Stray Dog, (1949), starring Toshiro Mifune, Takashi Shimura, Keiko Awaji, Isao Kimura, 122 minutes. As is often true with Kurosawa movies, there’s a lot going on in “Stray Dog.” This gripping film noir follows a young police detective through post war Tokyo as he (and later his older partner) hunt for the criminal who has stolen his gun and is using it to commit a series of horrific crimes. His hunt takes us through the fascinating, still shattered streets and milieu of Tokyo just 4 years after the end of World War II, which included the horrific firebombing of that ancient city. Both the primary protagonist (played of course by Mifune, just as vibrant and intense as he would be in his later roles) and his quarry (played by Yusa) are war veterans, and the movie makes much of the parallels in their lives. Unlike some American film noirs, the female characters (especially Awaji as the criminal’s dancer girlfriend) come through as actual people, with no stock “femme fatale.” The convincing relationship between the young cop and his compassionate, practical older partner (played by Shimura) is often credited as the prototype for such young cop/older cop buddy movies as “In the Heat of the Night” and “Lethal Weapon.” Underlying the entire movie is an uneasy charge of rapid, disconcerting change that amps its film noir-ish anxiety up to a vibrating, almost uncomfortable level. You can enjoy this one as much for its window into 1949 Tokyo as for the propulsive story and great characterizations. Available on Amazon Prime.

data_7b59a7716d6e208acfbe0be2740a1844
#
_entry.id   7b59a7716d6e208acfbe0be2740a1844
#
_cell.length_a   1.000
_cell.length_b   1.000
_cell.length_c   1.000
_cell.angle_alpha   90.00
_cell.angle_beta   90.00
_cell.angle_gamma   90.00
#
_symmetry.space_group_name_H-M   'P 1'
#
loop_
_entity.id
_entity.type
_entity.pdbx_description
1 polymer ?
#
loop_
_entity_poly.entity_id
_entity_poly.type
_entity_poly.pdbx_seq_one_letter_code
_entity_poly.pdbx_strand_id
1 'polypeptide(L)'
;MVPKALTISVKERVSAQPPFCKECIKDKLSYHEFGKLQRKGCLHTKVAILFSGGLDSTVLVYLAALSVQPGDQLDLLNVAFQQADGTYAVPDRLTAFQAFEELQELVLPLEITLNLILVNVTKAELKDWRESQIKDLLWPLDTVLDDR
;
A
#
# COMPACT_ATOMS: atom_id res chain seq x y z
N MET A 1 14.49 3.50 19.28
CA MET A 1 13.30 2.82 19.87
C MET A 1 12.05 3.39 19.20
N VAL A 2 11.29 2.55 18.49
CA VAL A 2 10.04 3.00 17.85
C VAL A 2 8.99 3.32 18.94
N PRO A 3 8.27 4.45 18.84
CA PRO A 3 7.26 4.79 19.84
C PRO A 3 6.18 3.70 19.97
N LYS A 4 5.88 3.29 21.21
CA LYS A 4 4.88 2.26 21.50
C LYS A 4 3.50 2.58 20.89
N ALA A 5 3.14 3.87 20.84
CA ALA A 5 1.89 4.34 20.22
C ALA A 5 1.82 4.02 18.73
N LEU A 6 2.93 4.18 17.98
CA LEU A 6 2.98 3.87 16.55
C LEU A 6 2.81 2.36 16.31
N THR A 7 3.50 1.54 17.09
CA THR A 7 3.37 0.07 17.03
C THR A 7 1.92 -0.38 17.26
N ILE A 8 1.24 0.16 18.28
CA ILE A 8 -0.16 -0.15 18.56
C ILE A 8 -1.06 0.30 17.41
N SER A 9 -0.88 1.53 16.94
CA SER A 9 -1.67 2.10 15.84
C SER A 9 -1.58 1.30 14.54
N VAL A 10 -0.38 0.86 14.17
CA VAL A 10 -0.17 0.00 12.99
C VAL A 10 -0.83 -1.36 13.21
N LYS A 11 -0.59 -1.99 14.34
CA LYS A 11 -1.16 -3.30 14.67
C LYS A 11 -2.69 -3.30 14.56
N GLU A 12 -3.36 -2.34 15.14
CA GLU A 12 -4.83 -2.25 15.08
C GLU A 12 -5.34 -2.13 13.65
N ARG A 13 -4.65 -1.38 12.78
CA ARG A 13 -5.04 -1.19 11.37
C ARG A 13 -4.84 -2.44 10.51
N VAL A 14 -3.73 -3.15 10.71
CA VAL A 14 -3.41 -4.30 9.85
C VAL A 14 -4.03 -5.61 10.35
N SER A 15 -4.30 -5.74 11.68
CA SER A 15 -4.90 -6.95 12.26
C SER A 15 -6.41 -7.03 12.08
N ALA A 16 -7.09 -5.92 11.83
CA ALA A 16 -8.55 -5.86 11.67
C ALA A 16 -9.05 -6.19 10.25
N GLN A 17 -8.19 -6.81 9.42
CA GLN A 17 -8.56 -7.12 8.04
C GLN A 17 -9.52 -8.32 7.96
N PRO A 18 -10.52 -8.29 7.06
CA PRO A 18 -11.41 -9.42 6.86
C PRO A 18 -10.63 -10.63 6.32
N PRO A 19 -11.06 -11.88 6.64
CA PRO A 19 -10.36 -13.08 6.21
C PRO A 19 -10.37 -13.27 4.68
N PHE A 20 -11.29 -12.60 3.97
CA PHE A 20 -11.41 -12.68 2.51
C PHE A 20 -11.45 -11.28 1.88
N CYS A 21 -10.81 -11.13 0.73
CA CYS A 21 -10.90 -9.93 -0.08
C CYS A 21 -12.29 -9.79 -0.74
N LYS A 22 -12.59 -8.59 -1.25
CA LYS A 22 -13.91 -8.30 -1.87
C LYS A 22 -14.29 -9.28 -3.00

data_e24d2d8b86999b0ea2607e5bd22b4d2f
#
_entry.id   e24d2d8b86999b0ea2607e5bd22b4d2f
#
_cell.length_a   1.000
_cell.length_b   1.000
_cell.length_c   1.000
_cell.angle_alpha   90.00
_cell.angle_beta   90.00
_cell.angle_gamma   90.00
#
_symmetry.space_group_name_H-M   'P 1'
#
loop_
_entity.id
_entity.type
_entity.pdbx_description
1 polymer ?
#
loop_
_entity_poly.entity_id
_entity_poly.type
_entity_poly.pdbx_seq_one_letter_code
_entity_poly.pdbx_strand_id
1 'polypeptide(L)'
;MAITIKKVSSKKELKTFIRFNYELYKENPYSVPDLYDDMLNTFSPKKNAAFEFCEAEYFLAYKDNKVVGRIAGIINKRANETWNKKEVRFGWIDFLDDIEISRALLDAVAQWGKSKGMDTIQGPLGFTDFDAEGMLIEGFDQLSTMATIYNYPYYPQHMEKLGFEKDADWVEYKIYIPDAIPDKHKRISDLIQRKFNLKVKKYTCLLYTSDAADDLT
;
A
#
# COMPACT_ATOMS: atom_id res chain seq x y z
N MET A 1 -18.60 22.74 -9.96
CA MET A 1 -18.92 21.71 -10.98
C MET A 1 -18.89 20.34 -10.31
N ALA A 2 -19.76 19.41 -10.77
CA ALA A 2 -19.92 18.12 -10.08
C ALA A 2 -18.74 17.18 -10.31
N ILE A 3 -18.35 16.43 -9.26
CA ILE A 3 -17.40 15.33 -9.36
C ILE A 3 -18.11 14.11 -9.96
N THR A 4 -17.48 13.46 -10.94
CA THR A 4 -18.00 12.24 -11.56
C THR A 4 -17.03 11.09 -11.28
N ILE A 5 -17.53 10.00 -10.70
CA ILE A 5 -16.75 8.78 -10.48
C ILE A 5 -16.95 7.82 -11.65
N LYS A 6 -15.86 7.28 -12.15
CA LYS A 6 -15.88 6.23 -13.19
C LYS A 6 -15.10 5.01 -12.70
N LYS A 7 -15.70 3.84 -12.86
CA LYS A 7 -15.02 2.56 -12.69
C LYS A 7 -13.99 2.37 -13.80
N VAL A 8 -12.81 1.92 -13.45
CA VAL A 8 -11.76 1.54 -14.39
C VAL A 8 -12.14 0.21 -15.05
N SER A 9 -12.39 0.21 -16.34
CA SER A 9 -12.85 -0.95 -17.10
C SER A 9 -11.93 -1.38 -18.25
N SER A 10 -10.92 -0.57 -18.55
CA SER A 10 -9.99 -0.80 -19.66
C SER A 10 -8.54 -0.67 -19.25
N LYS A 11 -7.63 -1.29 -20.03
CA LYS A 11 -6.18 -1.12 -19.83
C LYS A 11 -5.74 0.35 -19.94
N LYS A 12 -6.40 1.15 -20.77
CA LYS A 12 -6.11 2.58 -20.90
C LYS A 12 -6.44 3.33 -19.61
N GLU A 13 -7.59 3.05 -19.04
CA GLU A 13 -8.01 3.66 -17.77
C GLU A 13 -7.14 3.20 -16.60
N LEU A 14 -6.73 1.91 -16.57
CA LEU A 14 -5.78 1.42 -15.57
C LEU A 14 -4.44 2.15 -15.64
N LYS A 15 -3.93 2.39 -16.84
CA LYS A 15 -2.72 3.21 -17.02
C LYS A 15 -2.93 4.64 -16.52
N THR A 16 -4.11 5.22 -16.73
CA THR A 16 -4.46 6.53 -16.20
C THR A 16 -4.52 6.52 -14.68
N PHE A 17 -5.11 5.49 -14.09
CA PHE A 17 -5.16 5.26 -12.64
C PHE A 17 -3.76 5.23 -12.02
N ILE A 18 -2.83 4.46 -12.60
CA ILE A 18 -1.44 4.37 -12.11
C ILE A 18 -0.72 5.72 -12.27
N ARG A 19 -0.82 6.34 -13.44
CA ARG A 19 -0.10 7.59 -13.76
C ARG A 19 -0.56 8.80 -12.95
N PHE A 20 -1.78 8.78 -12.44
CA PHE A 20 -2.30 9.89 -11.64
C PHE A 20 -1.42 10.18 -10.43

Rashomon, (1950) starring Toshiro Mifune, Machiko Kyo, Masayuki Mori, Takashi Shimura, Minoru Chiaki. 88 minutes. If you haven’t at least heard of this movie, then I don’t know what to tell you. Okay, maybe I do. This is, quite simply, one of the greatest, most influential stories--not just movies—of the entire 20th Century. In the words of James Berardinelli of ReelViews, “Rashomon has lost none of its fascination or power. It’s still a marvelous piece of cinema that asks unanswerable questions of great import. … In every sense of the word, this is a true classic. It’s hard to find a more rewarding way to spend ninety minutes. The essentials of the story have been told and borrowed so many times that they have a name: “The Rashomon Effect”. But in its barest bones: 4 participants/witnesses (including the spirit of a dead samurai) to a brutal crime (or was it?) tell their stories to a court of law, each describing it from utterly different, self-serving points of view—and through the simple tool of moviemaking itself, Kurosawa lets you experience each “truth.” If you still don’t know the “truth” of the matter when it’s over—well, that’s part of the point, isn’t it?